10 Jul 2013, 10:14 AM Reply Like
  • scott trader
    , contributor
    Comments (4679) | Send Message
     
    Exchangeable battery ie as in loose connections was a bugaboo for rimm years past.....constantly rebooting problems...
    10 Jul 2013, 10:56 AM Reply Like
  • MajorDude
    , contributor
    Comments (252) | Send Message
     
    So, Amazon sets a price of $9.99 for EVERY e-book. That's not price fixing.

     

    Amazon sells every title as a loss and hastens the bankruptcy of Borders and Barnes & Noble and ever mom and pop bookstore on the planet. That's not price-fixing.

     

    Apple wants to charge a variety of prices depending on say, the length of the book or the popularity of the author. That's price fixing.

     

    I get it.
    10 Jul 2013, 10:24 AM Reply Like
  • Jugurtha
    , contributor
    Comments (6) | Send Message
     
    Hello,

     

    Price fixing isn't fixing a price for an item. It is making an agreement with other vendors to decide a price of an item (whether it would be increasing, decreasing or any other decision on the price that could be viewed as non-competitive).

     

    Amazon fixing the price of its own items at $9.99 may be viewed as dumping, but not price fixing in my book. Unless Amazon came up with that number after discussions with another competitor, which Apple did, allegedly.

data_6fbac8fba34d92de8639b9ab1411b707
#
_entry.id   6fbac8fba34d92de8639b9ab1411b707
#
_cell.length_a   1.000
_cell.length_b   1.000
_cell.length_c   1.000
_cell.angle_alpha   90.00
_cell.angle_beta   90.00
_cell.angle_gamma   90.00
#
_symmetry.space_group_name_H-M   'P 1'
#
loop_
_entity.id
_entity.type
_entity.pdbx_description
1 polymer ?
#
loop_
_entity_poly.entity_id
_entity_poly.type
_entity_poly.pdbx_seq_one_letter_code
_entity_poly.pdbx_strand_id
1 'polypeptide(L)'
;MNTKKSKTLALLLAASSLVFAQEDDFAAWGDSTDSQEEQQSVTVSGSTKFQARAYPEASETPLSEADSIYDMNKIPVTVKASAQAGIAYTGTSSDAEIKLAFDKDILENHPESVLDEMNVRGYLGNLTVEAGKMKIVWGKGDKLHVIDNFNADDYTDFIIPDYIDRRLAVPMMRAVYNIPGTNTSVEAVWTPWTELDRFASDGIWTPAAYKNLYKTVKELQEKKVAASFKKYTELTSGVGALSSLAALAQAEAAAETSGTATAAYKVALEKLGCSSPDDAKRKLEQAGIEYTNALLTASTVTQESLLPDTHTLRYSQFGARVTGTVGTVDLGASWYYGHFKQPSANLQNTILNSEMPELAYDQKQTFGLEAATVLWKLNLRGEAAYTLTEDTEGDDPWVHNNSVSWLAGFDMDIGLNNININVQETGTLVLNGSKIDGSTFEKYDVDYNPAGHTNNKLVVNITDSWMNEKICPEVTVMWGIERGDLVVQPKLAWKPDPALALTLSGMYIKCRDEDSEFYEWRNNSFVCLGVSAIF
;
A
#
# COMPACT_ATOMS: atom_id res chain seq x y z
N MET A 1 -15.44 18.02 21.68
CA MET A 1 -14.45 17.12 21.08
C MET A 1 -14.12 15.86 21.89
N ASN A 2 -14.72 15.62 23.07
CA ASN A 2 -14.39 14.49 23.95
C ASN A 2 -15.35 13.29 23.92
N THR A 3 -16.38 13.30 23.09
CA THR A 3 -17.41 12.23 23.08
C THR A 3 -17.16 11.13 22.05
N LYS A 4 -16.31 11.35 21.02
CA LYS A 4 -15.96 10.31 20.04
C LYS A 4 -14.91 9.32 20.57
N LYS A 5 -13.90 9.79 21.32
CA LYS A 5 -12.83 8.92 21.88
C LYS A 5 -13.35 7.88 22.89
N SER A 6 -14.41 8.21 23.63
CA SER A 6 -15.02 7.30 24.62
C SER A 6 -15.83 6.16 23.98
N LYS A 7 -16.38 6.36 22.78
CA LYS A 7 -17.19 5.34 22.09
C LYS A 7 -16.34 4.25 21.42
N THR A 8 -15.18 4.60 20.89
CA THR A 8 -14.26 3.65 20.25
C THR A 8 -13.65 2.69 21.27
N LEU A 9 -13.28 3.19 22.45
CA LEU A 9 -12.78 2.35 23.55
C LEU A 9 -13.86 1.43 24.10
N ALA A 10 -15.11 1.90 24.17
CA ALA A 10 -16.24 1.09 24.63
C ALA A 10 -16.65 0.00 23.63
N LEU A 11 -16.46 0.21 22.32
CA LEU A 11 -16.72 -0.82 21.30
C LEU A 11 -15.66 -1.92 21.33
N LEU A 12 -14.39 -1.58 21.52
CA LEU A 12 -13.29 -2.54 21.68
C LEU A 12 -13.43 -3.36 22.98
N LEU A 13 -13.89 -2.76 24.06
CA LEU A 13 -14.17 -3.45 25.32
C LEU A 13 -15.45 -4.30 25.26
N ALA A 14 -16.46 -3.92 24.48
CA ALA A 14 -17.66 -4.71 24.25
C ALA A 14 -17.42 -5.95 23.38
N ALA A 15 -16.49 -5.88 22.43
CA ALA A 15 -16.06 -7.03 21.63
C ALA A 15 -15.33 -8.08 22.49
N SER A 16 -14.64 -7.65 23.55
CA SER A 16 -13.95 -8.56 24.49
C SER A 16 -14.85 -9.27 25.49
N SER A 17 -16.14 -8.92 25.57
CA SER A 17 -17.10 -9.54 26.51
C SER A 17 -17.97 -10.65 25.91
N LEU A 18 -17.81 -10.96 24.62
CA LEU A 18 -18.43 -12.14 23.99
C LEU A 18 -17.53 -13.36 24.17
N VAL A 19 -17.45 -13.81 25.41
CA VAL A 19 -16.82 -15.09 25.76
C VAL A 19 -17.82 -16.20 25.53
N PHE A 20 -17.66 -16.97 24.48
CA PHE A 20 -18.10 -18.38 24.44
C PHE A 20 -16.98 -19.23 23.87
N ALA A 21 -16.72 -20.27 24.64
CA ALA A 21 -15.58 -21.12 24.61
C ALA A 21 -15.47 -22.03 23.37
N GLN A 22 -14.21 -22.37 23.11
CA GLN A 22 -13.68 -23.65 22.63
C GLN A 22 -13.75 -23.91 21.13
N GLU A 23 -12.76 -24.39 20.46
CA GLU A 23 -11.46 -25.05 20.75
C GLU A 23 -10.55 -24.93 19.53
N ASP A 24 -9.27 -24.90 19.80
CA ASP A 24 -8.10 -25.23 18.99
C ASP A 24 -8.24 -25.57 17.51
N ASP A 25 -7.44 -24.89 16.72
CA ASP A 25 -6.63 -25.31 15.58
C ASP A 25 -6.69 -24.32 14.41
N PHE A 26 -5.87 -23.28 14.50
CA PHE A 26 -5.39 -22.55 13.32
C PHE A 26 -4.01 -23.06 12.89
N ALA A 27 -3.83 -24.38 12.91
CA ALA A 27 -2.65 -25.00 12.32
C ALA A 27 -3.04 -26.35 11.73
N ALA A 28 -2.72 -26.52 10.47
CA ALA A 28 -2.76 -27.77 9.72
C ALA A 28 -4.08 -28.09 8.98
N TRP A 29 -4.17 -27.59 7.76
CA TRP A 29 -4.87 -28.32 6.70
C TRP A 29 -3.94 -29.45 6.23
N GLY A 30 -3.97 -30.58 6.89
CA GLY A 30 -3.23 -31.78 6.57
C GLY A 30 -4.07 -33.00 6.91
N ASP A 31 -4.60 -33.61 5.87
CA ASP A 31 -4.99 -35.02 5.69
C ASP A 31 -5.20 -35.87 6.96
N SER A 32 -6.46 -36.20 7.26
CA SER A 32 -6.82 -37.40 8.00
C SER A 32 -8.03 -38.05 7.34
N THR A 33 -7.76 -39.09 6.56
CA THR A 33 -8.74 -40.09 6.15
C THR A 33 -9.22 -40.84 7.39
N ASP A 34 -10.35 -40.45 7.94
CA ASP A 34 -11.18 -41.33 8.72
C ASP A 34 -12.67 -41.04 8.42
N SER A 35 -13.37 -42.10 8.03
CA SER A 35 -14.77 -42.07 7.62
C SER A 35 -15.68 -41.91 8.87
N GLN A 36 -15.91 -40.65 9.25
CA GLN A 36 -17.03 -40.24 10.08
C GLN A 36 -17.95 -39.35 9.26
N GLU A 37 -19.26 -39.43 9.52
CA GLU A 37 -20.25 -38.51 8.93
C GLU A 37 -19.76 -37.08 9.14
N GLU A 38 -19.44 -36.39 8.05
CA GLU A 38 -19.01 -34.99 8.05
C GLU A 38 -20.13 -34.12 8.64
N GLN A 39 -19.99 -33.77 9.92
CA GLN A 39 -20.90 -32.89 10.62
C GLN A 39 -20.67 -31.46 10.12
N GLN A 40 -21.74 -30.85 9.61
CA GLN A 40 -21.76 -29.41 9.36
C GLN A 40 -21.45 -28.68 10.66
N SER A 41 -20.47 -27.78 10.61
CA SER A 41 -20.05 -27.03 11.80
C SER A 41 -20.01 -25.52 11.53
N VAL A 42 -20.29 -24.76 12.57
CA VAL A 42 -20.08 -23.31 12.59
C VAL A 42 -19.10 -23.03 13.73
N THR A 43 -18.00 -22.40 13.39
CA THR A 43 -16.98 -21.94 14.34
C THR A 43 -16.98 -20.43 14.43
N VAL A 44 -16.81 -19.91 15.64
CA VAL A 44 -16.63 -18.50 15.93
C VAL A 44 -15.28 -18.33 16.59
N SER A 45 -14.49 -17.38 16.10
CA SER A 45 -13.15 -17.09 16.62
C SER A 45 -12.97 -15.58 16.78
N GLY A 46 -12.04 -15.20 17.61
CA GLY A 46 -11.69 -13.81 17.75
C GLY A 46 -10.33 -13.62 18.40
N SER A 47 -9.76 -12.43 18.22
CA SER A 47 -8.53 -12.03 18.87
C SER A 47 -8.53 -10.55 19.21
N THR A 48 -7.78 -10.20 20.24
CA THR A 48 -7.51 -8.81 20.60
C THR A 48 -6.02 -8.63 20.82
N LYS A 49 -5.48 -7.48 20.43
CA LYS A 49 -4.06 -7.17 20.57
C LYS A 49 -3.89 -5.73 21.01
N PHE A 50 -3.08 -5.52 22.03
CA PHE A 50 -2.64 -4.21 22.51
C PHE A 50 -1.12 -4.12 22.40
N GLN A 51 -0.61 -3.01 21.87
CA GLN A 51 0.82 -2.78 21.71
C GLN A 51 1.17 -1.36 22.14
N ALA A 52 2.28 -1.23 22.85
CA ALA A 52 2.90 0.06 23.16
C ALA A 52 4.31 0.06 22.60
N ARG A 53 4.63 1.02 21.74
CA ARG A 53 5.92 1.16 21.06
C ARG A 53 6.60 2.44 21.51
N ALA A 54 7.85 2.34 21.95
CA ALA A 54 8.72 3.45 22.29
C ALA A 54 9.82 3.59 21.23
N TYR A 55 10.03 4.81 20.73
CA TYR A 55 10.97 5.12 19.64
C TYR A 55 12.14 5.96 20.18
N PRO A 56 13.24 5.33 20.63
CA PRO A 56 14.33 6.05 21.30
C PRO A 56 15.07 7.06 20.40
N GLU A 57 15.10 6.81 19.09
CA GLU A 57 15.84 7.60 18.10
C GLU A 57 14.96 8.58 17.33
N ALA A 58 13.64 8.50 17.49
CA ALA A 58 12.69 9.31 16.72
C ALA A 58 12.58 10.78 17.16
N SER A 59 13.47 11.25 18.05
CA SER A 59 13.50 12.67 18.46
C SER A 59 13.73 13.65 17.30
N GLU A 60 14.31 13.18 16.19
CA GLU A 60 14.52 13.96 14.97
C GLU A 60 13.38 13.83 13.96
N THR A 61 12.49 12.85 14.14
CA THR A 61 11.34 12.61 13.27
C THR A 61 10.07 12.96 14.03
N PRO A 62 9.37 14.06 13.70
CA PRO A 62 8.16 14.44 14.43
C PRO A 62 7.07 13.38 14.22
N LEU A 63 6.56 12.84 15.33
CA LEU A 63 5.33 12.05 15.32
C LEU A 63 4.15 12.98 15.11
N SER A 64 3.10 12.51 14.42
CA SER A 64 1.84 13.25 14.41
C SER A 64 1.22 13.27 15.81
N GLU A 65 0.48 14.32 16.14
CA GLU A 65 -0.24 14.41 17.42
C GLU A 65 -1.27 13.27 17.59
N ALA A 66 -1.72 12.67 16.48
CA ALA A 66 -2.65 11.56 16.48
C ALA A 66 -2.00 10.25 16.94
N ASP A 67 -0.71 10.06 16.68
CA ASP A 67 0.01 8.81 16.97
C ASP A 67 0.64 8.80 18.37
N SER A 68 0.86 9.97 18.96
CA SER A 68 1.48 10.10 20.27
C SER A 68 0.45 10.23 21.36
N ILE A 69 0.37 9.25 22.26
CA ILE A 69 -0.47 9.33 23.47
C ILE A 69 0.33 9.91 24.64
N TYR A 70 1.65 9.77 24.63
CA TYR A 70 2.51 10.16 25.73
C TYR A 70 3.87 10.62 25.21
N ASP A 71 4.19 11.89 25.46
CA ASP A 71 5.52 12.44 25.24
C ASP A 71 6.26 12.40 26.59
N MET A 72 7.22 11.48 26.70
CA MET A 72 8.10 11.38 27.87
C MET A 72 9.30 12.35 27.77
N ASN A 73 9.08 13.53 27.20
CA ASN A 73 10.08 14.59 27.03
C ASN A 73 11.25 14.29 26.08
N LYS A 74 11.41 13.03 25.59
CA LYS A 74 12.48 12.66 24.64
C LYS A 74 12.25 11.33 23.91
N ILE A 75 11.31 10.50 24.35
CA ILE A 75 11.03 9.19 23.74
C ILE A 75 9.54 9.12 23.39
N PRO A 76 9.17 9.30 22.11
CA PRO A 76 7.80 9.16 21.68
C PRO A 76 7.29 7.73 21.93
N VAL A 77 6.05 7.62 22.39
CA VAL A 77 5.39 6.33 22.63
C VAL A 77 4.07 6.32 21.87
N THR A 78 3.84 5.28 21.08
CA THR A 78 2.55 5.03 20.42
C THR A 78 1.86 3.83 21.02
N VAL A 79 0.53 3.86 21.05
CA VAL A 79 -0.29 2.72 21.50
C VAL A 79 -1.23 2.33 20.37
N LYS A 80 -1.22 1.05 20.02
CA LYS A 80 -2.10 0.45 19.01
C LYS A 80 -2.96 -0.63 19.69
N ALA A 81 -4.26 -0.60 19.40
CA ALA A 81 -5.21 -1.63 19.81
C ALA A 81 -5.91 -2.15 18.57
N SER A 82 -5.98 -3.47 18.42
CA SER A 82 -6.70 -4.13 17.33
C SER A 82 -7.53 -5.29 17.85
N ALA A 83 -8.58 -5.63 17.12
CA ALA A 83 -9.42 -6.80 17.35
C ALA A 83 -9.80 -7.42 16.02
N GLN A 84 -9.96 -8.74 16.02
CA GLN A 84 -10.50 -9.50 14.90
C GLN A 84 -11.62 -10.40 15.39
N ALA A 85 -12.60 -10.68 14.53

10 Jul 2013, 11:46 AM Reply Like
  • DianeLee
    , contributor
    Comments (352) | Send Message
     
    $9.99 on "EVERY e-book" not entirely factual. Prices on just-released books often begin higher, lower after initial introduction, often reduced according to "shelf life" and demand. AMZN also lists "offered by" name of publisher in every case that I know of, and agreements with publishers factor into list prices. Important to note, tho, that APPL has already "settled" with DOJ.
    10 Jul 2013, 12:19 PM Reply Like
  • losbronces
    , contributor
    Comments (642) | Send Message
     
    All e-books for $9.99? When is the last time you bought an e-book at Amazon? Your statement is not correct.

     

    Prices for my last ten e-book purchases (before sales tax, which was charged): 12.74, 3.99, 10.99, 1.99, 4.27, 1.99, 9.99 (there is one), 12.99, 8.99 and 1.99.
    10 Jul 2013, 02:35 PM Reply Like
  • DianeLee
    , contributor
    Comments (352) | Send Message
     
    Love it when a poster presents facts. Average out to benefit the reader, plus deals are common. I also went back to check my Kindle lists and found that most 9.95 prices were "offered by" Random House Digital as the publisher. just an fyi. Sometimes I do think the "cult" of Apple still accounts for most complaints of AMZN. To be competitive, don't complain about the competition; increase the value of product and price competitively. Hmm. The same should go for Govt. (and to anyone who might wonder...yes, I'm long AMZN, on fundamentals)
    10 Jul 2013, 03:18 PM Reply Like
  • jeezuz30
    , contributor
    Comments (305) | Send Message